Houston, we will get through this

I’ve been offline this morning because I had to deal with some serious personal and property matters. We are living through the same disaster as the rest of you, and my family is near the epicenter in the Clear Lake area. I think we’re in a good place now—well, as good of a place as one can be right now—and so I’d like to share some perspective. For this afternoon, at least, Matt will continue to handle immediate forecasting duties.

Harvey and rainfall

Tropical Storms and hurricanes, along with earthquakes, tornadoes, and other events are called natural disasters for a reason. They are, truly, disasters. And that is precisely what has unfolded across the Houston metro area during the last 12 to 18 hours.

24-hour rainfall totals from Saturday morning-Sunday morning. (Harris County Flood Control District)

Last night’s rains flooded many of the area bayous, and some areas, such as Clear Creek in southeastern Houston, have blown through 500-year flood levels. What is so maddening about these rains is that we don’t know for sure when they are going to stop. So if I may, let me offer some advice.

First responders

Let the professionals do their job today, and tonight. According to Houston Mayor Sylvester Turner, the city’s 911 system is being overwhelmed with calls on Sunday, many of which are not life threatening. “Please, let’s give preference to life threatening calls,” he said. Those include vehicles trapped in rising waters (the majority of deaths during flood events like this come in vehicles), and people in homes where water is rapidly rising.

Do not go into your attic, if threatened by rising waters, unless there is an exit. You could be trapped there. Instead, public officials advise going onto your roof, and to take white towels so that first responders from the city, county, or US Coast Guard can more easily find you. If that sounds grim, well, it’s pretty grim out there.

First responders are dealing with adversity too. Here, Houston Police Department’s Reisner facility is flooding. (HPD)

The other clear advice is to not drive on roads today, even if conditions appear to be clearing, because we expect more showers and flooding tonight. Even if roads are clear near where you are, they may not be where you are going. (If you absolutely must travel, Google maps, with traffic, offers a rough means of gauging which roads are passable at this time). But, as the mayor said, “The best way to keep from getting stranded is to stay off the street.”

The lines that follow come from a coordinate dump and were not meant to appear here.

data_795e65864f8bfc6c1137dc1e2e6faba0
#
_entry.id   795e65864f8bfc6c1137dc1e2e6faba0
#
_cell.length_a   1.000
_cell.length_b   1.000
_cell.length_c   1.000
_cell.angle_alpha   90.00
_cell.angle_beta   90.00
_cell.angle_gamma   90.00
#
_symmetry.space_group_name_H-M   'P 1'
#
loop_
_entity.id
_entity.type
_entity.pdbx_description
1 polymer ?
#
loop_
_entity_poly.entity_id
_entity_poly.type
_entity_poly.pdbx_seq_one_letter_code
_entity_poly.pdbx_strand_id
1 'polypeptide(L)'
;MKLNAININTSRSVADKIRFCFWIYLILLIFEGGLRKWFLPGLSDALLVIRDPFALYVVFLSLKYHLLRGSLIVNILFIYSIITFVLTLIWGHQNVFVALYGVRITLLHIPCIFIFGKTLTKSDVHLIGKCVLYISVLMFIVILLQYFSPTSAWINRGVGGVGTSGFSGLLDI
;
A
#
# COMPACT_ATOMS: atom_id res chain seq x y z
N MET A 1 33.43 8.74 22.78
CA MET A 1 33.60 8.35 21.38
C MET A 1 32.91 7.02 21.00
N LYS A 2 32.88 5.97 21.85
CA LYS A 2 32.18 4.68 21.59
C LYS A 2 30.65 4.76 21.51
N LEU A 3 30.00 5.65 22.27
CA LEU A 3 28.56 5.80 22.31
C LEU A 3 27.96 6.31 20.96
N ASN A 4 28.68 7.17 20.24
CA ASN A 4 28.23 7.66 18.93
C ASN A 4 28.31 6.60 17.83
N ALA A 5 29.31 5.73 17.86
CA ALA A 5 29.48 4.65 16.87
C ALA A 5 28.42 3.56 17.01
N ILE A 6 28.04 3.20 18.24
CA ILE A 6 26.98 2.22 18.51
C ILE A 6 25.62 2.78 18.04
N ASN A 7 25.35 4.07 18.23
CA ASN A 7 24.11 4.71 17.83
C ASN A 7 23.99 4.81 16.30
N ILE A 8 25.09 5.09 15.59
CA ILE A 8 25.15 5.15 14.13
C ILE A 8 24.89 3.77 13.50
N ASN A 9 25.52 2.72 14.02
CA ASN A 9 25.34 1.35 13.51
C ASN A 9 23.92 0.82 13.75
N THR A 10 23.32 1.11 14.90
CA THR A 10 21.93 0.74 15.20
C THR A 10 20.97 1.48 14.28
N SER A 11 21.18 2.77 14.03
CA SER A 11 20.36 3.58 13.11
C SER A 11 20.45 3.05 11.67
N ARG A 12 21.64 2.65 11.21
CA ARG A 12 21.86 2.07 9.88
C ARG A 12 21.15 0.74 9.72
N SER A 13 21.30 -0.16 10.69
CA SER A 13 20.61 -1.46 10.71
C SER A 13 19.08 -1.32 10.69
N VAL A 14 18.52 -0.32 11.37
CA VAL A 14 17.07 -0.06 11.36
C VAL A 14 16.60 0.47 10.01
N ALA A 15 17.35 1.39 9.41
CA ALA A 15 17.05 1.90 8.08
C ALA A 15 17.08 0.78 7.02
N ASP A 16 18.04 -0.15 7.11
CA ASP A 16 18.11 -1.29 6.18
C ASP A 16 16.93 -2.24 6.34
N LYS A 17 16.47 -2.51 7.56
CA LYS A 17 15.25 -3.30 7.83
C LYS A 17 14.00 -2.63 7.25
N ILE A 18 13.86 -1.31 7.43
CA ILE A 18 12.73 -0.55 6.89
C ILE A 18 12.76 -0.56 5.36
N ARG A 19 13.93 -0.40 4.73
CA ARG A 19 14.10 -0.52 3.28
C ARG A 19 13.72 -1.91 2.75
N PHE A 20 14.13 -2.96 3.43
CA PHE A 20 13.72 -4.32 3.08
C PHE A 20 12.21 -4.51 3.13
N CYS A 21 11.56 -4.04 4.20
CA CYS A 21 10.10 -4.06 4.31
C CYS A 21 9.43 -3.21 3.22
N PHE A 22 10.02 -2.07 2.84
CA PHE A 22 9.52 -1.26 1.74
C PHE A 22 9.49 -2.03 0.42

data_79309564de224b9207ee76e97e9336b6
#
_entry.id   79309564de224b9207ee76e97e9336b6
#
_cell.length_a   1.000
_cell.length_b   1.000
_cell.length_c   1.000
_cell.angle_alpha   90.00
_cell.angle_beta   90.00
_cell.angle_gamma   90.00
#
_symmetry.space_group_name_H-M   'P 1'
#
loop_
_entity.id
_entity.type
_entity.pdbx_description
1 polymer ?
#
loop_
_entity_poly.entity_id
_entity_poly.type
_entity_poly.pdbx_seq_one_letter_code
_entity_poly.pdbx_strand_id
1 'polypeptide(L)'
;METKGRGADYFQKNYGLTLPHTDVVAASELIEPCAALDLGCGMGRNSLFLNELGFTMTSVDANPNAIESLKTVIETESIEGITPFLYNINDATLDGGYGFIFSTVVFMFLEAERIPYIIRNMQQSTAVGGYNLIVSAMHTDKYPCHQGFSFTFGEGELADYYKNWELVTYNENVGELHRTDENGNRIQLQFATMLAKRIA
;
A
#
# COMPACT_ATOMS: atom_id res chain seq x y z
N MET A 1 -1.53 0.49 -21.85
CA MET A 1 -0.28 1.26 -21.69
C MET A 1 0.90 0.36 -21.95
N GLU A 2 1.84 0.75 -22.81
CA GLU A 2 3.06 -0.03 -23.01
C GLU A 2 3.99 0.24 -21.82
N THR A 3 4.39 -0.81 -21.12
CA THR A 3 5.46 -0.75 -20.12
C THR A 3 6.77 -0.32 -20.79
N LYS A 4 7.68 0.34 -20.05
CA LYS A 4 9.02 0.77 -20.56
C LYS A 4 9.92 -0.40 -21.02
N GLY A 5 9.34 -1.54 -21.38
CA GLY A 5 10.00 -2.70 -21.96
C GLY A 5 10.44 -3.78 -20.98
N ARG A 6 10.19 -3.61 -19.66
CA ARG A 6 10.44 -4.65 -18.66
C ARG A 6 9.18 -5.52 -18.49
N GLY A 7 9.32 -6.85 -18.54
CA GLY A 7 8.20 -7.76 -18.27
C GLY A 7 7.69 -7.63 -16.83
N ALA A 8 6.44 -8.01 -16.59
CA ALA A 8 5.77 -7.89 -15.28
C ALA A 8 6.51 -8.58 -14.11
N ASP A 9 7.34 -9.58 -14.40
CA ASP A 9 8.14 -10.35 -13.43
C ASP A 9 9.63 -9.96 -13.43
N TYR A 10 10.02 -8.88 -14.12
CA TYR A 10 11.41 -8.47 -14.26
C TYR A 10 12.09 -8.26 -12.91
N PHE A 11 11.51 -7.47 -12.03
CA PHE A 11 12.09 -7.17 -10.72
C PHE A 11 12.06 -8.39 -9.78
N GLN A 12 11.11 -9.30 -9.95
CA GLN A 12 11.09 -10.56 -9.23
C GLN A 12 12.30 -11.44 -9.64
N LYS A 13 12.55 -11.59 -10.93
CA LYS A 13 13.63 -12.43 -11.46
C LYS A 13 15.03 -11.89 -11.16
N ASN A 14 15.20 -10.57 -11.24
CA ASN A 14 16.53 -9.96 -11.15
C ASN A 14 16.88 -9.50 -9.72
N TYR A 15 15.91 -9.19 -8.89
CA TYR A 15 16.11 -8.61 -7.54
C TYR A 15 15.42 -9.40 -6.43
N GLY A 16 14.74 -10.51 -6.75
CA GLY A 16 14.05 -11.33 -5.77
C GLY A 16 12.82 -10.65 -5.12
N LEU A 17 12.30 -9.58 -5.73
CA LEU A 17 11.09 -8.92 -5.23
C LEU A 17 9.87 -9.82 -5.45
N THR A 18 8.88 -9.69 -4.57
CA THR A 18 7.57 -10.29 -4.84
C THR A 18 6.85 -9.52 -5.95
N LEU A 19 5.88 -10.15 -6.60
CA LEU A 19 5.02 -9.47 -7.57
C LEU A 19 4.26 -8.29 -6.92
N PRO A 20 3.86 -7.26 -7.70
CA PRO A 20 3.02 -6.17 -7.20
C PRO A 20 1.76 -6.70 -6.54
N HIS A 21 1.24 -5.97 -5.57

Some perspective

The situation seems horrible now, and with the prospect of more rain, you may feel hopeless or helpless, or both. From a mental health standpoint, the uncertainty this brings adds a considerable amount of stress to an already stressful situation. I wish we could tell you when the rains will end, but we can’t. Here’s one thing we are sure of, however. The rains will end.

After that the sun will come out. Whatever you think about the government, as a democracy we have decided it is important to help neighbors in need, and if you need assistance, it will come. Homes will be rebuilt. They may be built higher, or on higher ground. We will need to have discussions about sustainable developments in and near floodplains. But Houston is a get-things-done city and we will move forward.

So when the rains return tonight, try to retain some perspective. The most important thing is not protecting your property, or risking driving through that high water you think you might make it through. The most important thing you need to do is remain calm, protect your family, and understand that this, too, shall pass.

Posted at noon CT, on Sunday, by Eric

77 thoughts on “Houston, we will get through this”

  1. Thank you. Sometimes it’s easy to get caught up in the stress of rising waters and howling wind.

    Reminding us that the rain will end, eventually, helps.

    • So true. Thank you Eric for your forecasting and for helping put it all in perspective. God bless and protect you and your family.

    • Thank you I needed to hear this I have only been Houston 5 years so I have been scared of the unknown thank God we live on the third floor and my apartment building has not been flooded but the street in front yes I’m scared for the people who are trapped I have been trying to be calm bit my first hurricane in Houston it’s an experience